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Federal vs. State Service Animal Laws

EUGENE, Ore. — A Eugene man named Dharzel claimed he was kicked out of WinCo in west Eugene because of his service animal — his bird Sasafras.

Some viewers called KEZI about how this measures up to the service animal laws in the Americans with Disability Act.

Several people called about the recent changes to the ADA that went into effect last March.

The new law states a service animal is a dog that is individually trained to do work or perform tasks for a person with a disability.

That is the federal law, which experts say is the minimum states have to abide by.

Oregon’s service animal criteria is much broader.

The state’s law defines a service animal as any guide dog, signal dog, or other animal — individually trained to provide assistance to an individual with a disability.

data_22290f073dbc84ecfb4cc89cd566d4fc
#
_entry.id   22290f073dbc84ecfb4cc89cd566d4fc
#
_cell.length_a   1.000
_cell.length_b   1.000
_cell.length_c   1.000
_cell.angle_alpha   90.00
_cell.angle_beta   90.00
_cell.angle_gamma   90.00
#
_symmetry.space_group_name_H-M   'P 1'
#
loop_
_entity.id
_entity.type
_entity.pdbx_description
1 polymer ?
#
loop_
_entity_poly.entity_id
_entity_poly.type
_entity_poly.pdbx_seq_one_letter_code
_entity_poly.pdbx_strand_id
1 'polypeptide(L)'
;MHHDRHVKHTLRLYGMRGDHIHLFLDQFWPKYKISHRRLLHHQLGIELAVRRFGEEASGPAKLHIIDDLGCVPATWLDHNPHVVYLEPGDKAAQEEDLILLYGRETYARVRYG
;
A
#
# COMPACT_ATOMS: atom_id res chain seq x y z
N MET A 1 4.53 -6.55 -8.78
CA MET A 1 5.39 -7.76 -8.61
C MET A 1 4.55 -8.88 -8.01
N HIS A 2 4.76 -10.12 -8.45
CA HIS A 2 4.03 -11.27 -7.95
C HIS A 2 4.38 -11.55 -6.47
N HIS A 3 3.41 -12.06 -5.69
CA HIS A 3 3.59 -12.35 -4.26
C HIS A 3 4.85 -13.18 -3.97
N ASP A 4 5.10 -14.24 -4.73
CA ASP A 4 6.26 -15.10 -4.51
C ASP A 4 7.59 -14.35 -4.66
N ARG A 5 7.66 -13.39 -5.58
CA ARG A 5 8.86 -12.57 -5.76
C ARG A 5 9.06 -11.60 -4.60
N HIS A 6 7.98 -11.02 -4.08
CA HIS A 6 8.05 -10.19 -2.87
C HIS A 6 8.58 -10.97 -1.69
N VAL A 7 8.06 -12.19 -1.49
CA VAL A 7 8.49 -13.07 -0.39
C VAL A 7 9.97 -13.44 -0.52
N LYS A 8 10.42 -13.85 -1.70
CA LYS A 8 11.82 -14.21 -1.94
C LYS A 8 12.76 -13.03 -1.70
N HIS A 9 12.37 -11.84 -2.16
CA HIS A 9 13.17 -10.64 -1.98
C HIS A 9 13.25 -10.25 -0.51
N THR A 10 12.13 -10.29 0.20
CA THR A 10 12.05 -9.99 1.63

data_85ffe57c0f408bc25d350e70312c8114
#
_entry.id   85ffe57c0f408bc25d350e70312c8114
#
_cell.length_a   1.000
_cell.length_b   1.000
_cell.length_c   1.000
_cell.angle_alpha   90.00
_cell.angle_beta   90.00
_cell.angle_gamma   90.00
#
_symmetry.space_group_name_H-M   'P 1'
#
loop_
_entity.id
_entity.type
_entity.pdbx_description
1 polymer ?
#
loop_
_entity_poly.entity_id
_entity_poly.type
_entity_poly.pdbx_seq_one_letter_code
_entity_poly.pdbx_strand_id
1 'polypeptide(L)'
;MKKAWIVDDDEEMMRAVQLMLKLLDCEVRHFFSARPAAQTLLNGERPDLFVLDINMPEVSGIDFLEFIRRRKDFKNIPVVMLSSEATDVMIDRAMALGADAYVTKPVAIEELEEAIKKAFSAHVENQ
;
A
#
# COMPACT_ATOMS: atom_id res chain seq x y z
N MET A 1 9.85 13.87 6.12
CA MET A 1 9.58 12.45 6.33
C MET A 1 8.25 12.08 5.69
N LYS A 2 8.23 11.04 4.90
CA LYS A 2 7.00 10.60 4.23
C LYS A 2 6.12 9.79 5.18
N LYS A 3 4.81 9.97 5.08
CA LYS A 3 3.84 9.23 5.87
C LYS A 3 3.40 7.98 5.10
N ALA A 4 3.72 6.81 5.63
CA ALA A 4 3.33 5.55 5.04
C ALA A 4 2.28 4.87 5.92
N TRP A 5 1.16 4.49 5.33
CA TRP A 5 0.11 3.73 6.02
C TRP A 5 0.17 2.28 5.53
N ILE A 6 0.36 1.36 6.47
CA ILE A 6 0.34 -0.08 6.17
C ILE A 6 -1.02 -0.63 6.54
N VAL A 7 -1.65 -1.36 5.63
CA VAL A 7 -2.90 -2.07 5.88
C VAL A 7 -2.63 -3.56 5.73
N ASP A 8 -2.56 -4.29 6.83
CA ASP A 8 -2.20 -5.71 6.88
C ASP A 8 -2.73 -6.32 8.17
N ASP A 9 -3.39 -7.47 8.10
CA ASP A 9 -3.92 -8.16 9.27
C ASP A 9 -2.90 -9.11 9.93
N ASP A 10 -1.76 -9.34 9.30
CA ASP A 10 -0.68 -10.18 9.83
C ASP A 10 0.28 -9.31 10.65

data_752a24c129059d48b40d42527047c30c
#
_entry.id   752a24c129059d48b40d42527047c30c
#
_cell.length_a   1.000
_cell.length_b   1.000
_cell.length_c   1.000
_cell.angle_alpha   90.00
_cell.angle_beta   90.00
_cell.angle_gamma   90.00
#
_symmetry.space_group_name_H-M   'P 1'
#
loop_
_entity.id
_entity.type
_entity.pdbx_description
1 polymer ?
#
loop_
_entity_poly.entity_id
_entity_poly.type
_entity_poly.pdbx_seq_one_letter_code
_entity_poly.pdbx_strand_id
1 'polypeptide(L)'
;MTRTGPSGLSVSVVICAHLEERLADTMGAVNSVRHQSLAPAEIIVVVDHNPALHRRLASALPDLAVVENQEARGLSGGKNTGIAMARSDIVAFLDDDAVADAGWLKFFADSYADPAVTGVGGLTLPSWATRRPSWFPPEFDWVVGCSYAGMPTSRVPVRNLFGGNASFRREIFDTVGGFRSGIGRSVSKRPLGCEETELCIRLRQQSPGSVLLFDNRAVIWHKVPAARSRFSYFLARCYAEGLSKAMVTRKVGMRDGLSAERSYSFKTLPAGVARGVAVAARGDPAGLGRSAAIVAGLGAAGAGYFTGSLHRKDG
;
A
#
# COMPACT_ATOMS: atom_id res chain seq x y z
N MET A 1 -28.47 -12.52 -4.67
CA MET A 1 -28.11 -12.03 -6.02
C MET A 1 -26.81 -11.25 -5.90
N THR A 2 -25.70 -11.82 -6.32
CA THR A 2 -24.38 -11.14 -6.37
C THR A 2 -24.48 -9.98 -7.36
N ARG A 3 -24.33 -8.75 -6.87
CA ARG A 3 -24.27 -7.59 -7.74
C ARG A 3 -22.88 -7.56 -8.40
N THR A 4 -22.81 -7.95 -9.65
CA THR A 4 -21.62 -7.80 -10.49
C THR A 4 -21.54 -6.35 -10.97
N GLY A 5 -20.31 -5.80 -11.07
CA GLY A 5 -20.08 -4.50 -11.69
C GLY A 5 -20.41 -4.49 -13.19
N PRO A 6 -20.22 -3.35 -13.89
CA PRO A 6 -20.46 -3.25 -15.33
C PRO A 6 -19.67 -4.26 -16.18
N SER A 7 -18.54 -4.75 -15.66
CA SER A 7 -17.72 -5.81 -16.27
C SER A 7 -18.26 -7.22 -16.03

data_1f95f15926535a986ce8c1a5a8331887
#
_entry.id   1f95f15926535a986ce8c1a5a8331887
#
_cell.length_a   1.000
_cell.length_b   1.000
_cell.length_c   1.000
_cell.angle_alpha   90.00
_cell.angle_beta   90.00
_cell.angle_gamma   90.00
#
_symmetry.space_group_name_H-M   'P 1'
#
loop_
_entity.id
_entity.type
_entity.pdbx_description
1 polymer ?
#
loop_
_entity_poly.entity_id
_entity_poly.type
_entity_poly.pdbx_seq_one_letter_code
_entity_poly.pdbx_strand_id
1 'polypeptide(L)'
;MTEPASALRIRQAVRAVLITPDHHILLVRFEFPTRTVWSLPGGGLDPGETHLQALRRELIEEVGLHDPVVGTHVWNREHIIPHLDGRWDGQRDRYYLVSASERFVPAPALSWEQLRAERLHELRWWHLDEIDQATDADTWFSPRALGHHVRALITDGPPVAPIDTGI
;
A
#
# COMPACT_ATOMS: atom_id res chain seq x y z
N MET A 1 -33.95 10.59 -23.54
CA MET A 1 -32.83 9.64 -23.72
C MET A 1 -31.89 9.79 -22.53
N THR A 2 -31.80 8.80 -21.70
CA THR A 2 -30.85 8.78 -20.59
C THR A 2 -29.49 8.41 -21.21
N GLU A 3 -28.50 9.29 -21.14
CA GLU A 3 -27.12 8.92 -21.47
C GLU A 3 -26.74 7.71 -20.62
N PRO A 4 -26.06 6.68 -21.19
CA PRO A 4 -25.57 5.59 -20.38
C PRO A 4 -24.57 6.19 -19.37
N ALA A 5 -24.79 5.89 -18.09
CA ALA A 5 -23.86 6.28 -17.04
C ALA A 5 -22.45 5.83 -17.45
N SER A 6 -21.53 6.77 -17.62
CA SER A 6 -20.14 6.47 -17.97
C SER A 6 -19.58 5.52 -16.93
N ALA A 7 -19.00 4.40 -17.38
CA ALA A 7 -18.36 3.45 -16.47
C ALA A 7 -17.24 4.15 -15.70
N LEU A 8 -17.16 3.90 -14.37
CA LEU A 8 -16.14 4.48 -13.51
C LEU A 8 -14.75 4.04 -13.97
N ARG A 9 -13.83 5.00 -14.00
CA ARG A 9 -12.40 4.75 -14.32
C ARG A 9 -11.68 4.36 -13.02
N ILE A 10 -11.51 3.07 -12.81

Barney Flemming at the Northwest ADA Center says technically the law could apply to a bird if the person is truly disabled and the bird is trained to perform a task.

In Dharzel’s case, he says the bird assists him in managing his behavior — not the most common service animal task — but one that could apply.

“A lot of people have a hard time trying to understand how an animal could be trained to do something like that, but that’s not the issue and he doesn’t have to demonstrate it. All he has to do is convince you. He has to be credible. So, if a person provides a credible answer and they have a disability and the animal is trained, then the person at the grocery store kind of judge and jury,” Flemming said.

Now, since WinCo couldn’t comment on the situation, we do not know exactly what the exchange was between Dharzel and store managers.

We also are not in any place to validate Dharzel’s disability or his need for a service animal.

The federal dog-only law, which sometimes applies to miniature horses, is considered the minimum when it comes to service animals.

According to the ADA, states and stores are allowed to have their own rules that allow more animals than just dogs if they so choose.

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